American Protective Association
AMERICAN PROTECTIVE ASSOCIATION
A secret anti-Catholic organization, the American Protective Association (A.P.A.) was active especially in the Midwest between 1893 and 1896. Like the earlier Know-Nothing movement, the A.P.A. relied primarily on political activities to combat the alleged menace of Catholicism in America (see know-nothingism).
The A.P.A. was founded in 1887 in Clinton, Iowa, by Henry F. Bowers. About 70,000 members had been recruited in the upper Mississippi Valley by 1892. The following year a number of factors inspired a great surge in A.P.A. activity and strength. These included the appointment of Abp. Francis Satolli as first permanent papal delegate to the U.S.; the replacement of Bowers by William J. Traynor, a more practical and politically astute leader; and, most important, the Panic of 1893, which A.P.A. propagandists ascribed to papal plots.
These developments occurred at a time when Irish political power was increasing in such cities as Boston and New York and when the prolonged school controversy was aggravating anti-Catholic sentiment. The rapid expansion of parochial schools after the Third Plenary Council in 1884 had induced several states to attempt public regulation of private schools. Compromise solutions, such as the poughkeepsie plan and the faribault plan, only provoked further controversy.
Encouraged by these circumstances the A.P.A. launched a membership drive and by 1896 claimed a total of 2.5 million members. To aid its campaign the society established the A.P.A. Magazine and about 70 weekly newspapers, including Traynor's Patriotic American, which published a bogus encyclical in which the date was set for American Catholics to slay their fellow citizens in a holy massacre. Propaganda efforts were reinforced by economic pressure against Catholic businessmen and workers.
Political action, however, was the principal A.P.A. concern. Usually endorsing Republican candidates, the A.P.A. influenced elections in 1894 in Ohio, Wisconsin, Indiana, Missouri, and Colorado. In Michigan the society elected a congressman, William S. Linton. Yet, in a year of Republican victories, the strength of the A.P.A. was deceptive. Many of the candidates endorsed by its state and municipal advisory boards ignored the organization after the election. Most of its triumphs were confined to purely municipal offices. Nationally the A.P.A. was denounced by numerous responsible leaders, notably Washington Gladden, a Congregational clergyman. Its appeal was further limited by a legislative program that included little more than opposition to federal grants secured by the Bureau of Catholic Indian Missions and by its objection to Congressional acceptance of the Marquette statue presented by Wisconsin.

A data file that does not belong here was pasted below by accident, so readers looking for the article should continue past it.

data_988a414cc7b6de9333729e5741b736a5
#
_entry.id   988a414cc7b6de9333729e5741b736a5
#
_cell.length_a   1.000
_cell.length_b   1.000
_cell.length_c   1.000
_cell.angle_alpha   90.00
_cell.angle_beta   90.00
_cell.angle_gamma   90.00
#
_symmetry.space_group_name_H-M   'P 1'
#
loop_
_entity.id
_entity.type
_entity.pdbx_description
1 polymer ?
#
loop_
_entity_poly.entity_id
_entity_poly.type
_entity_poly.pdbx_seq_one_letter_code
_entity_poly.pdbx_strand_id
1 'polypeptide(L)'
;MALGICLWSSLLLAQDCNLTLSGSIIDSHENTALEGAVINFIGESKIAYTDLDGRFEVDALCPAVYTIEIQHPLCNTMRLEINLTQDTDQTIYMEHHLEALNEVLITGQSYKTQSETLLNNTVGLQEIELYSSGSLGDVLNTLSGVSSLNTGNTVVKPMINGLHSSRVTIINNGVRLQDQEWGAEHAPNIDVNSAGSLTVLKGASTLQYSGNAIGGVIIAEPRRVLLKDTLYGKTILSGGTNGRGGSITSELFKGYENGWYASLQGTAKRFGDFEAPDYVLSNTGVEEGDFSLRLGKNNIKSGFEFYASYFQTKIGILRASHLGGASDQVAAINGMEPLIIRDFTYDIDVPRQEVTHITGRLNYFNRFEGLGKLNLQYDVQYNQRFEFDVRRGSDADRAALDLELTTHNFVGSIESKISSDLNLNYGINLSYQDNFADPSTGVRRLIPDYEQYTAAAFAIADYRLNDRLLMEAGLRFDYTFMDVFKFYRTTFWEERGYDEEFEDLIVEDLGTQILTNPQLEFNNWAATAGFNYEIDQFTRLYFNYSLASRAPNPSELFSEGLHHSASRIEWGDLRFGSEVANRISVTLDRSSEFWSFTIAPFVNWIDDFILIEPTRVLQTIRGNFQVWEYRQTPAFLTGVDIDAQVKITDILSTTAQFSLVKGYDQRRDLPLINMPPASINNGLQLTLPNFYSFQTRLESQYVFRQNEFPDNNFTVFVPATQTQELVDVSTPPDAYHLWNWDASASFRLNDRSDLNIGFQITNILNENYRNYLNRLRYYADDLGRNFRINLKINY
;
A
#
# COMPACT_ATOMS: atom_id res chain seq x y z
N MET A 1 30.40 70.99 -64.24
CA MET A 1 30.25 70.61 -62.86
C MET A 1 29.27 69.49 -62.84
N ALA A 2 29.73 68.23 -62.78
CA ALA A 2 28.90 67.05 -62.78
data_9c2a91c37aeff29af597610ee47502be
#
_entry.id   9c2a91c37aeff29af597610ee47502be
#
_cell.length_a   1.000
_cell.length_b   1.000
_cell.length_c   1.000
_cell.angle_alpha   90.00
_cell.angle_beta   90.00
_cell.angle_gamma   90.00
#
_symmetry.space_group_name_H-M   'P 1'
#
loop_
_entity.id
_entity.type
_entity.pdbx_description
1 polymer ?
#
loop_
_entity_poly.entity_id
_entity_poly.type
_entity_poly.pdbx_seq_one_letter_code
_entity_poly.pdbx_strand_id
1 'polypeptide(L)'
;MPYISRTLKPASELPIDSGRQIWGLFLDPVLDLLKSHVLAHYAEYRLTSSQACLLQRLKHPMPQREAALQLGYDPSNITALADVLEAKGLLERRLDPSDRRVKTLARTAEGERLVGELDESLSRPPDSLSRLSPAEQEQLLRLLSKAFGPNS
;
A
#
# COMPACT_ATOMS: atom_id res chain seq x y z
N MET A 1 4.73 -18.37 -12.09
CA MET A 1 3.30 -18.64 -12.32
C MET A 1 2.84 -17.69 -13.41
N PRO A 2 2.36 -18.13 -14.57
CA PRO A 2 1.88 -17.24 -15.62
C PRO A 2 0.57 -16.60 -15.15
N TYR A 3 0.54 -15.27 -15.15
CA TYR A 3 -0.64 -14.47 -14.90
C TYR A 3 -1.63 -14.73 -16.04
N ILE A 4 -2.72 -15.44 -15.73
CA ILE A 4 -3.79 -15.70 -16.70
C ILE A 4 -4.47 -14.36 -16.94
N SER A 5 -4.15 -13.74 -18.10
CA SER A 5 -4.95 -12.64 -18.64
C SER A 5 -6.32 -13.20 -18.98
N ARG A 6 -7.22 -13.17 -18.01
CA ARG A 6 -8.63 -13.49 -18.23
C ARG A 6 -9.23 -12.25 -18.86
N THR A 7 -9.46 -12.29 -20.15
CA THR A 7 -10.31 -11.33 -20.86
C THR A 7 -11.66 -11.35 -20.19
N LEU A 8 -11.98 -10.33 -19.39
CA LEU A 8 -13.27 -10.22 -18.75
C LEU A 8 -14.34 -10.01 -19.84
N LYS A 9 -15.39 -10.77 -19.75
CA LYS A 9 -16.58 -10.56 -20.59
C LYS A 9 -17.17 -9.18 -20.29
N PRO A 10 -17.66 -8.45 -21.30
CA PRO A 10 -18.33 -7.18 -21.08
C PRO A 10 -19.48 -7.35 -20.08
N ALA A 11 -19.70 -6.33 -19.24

The A.P.A. was weakened also by internal strife. A growing nativist faction clashed with the Scotch-Irish and Scandinavian membership. The A.P.A. was then hopelessly wrecked by disagreement over the election of 1896. Traynor refused to endorse William McKinley and attempted, unsuccessfully, to create a third party. McKinley's victory virtually ended the career of the A.P.A., although, again under Bowers's leadership, it remained in existence until 1911.
Bibliography: j. higham, Strangers in the Land (New Brunswick 1955) 62–63, 80–87. c. wittke, We Who Built America (New York 1940) 498–505. h. j. desmond, The A.P.A. Movement (Washington 1912). d. l. kinzer, The American Protective Association: A Study of Anti-Catholicism (University Microfilms 8097; Ann Arbor 1954; Seattle 1964).
[j. l. morrison]